Having selected the ground, the next thing is the preparation. If the ground is in grass, and has not been plowed the preceding fall, the holes may be dug two and a half feet deep, and five feet in diameter, and then the sods thrown in, grass side downwards, to within a foot of the surface, or nearly so, in the form of a cone; then put in a little fine earth from the garden or potato field, and plant the tree with the same kind of soil, being careful to get the roots in their natural position, and the earth nicely packed in among them. The circular space around the tree ought to receive a supply of manure, ashes, salt, air-slacked lime, fragments of bones, charcoal dust, decayed leaves and similar kinds of organic matter in proportion to the poverty or richness of the soil. One of the best materials for planting trees in, that I have ever found is alluvial deposit or thick mud, taken from the bottom of a canal, river or mill-pond, and allowed to mellow a year or two before using. A substitute for this may be made by composting sods, manure, ashes, air-slacked lime and similar ingredients a year or so before it is wanted, and turn and mix it once or twice if convenient. Leaves and muck are good ingredients where they can be obtained, and if designed principally for pears, a liberal sprinkling of iron-turnings and filings (not blacksmith's cinders) may be added. Material thus prepared, where the soil is not made suitable luy previous culture, is very desirable ; it is almost like milk to the tender infant. If the location is on a side-hill, with an open and dry subsoil, the space around the tree ought to be left level and a little lower than the surrounding soil, so as to catch the summer showers, as well as the nutrition conveyed to them from the vicinity. If the soil is moist the reverse of this ought to be the rule ; instead of planting a little lower than the surface, the soil ought to be raised above it, and the tree occupy a little mound, as it were. Where the ground has been cultivated, the plow may be made to perform a large share of the labor in this mode of preparing the ground for the tree. As a general thing, that portion of the orchard which is nearest a level, will be the best for pears, because it contains more clay, which appears to be an indispensable element to their success. After the trees are planted, a liberal portion of their tops ought to be cut off, with & sharp knife, to restore the equilibrium between the top and roots. If the season prove dry, after planting, a portion of long manure, or old straw rubbish, ought to be spread on the surface, around the tree, and a few stones laid on it to keep it from blowing away.

In planting pear trees, it appears to be a good plan to lay out the ground for the standards first, and then plant dwarfs between, as the dwarfs come into bearing much sooner, and die off correspondingly soon. The reason why the pear, on a quince stock, comes into bearing so early, is because the growth of the pear exceeds that of the quince; and as the sap descends on the outside growth, it becomes obstructed, and results in the formation of fruit buds.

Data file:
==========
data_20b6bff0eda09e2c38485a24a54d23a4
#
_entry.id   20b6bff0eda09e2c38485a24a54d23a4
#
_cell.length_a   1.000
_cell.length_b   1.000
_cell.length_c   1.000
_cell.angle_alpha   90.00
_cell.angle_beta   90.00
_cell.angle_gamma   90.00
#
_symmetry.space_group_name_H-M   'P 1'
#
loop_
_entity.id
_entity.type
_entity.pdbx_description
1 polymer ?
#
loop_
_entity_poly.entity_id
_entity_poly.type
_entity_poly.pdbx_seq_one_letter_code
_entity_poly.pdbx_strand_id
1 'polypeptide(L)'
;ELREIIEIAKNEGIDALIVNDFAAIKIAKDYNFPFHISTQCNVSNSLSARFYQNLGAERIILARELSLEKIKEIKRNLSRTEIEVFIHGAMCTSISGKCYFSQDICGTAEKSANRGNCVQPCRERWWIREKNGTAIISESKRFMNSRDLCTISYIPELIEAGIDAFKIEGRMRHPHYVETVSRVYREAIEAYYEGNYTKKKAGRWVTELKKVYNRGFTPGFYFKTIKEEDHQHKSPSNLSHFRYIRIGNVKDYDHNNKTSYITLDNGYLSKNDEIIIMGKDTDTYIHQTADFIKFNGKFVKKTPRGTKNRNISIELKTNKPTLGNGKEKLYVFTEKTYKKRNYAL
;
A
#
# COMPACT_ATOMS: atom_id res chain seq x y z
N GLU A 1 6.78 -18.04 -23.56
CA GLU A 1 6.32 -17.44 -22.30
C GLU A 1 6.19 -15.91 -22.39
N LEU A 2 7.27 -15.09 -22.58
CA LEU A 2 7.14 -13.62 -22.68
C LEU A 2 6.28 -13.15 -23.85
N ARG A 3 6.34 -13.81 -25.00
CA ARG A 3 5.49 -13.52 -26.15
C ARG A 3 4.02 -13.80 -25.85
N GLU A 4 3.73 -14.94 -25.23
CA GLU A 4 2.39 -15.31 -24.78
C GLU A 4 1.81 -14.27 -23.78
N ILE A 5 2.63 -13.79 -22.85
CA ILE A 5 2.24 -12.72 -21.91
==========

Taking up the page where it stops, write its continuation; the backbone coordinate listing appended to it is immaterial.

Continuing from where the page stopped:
The following plan has been proposed to combine longevity, with early productiveness, in the dwarf pear:-Plant the tree so that it will stand in the centre of a shallow basin; after a year or two, in the spring or early summer, take a small, sharp gouge and insert it, point upwards, in the pear-wood where it unites with the quince, and push it upwards so as to loosen a sliver of the wood, with the bark on it, an inch or two high, and let the upper end remain attached to the tree; repeat the operation, in proportion to the size of the tree. Now, as the sap descends, it will soon beal up; and if the earth is drawn up in contact with these artificial members, and kept moist by mulching, they will be apt to strike root, and consequently approximate the character of standards.

The next thing in order is pruning; and as a great deal depends upon the judgment of the operator, it will be proper to point out the object of pruning, which is varied. One object is, to produce fruitfulness; another, to give the proper form, and a sufficient degree of stiffness to sustain its load; another, to admit air and light. While sometimes it is necessary to prune, to encourage the growth of wood, trees differ very much as regards the relative amount of pruning they require; and the condition of the soil has an important bearing also; the same kind of tree, in a moderate soil, will require far less pruning than if planted in a rich one; and the tree that comes into bearing early will require but little pruning.

As a rule, a tree in good soil will make from two to four feet of wood, in a season after it is established, unless checked by bearing, and as the next year's shoots would push mainly from the top of the last year's ones, if allowed, it would make a slim, sprawling appearance, unsightly and badly adapted to sustain a load. To prevent this the shoots ought to be shortened from one-third to one-half, according to strength and position, taking care that none are left to chafe each other. It is not wise to stimulate trees too much with manure until they commence bearing, as it has a tendency to encourage the growth of wood, instead of fruit, and an excessive growth is apt to be imperfectly ripened and suffer from the effects of winter frost.

Where trees have been planted in poor soil, without proper attention to enriching the soil, and have come into bearing, it will sometimes pay to dig an angular trench around the tree, two or three feet from the stem, and of similar width and depth, and fill it with the cultivated surface soil and spread the subsoil on the surface. On the other hand, where the soil is so rich as to produce an exuberance of growth so as to interfere with bearing, the root may be shortened on one side of the tree so as to diminish the supply of food and induce bearing, and in the course of two or three years the other side roots may be shortened, if required. It is a fact so well established as to need no illustration, that trees do much better where the ground is cultivated than when in grass, but it is perhaps not generally known that the very worst effects are sometimes produced by the grass harboring mice, and allowing them to prey on the bark of the trees in winter, and thereby destroying or injuring a great many of the trees. In fact, I know of no evil so great, or so much to be dreaded, especially where the orchard is contiguous to a wood. To destroy these vermin appears to be very difficult.

Arsenic has been tried without success, and I am now trying phosphorous as a poison. The borer is another insidious enemy, and needs close watching, and when found must be dug out with a gouge or similar instrument.

As regards planting trees in the same position with respect to the cardinal points, I think it a matter of no consequence, but I do think it advisable to incline the tree a little in the direction of the prevailing winds, and if the top is uneven, let the heaviest side incline the same way.


By S. S. Whitman. That dairymen have met with losses, in consequence of their cows coming in prematurely, is too well understood to require any comments. [Ag. Trans.]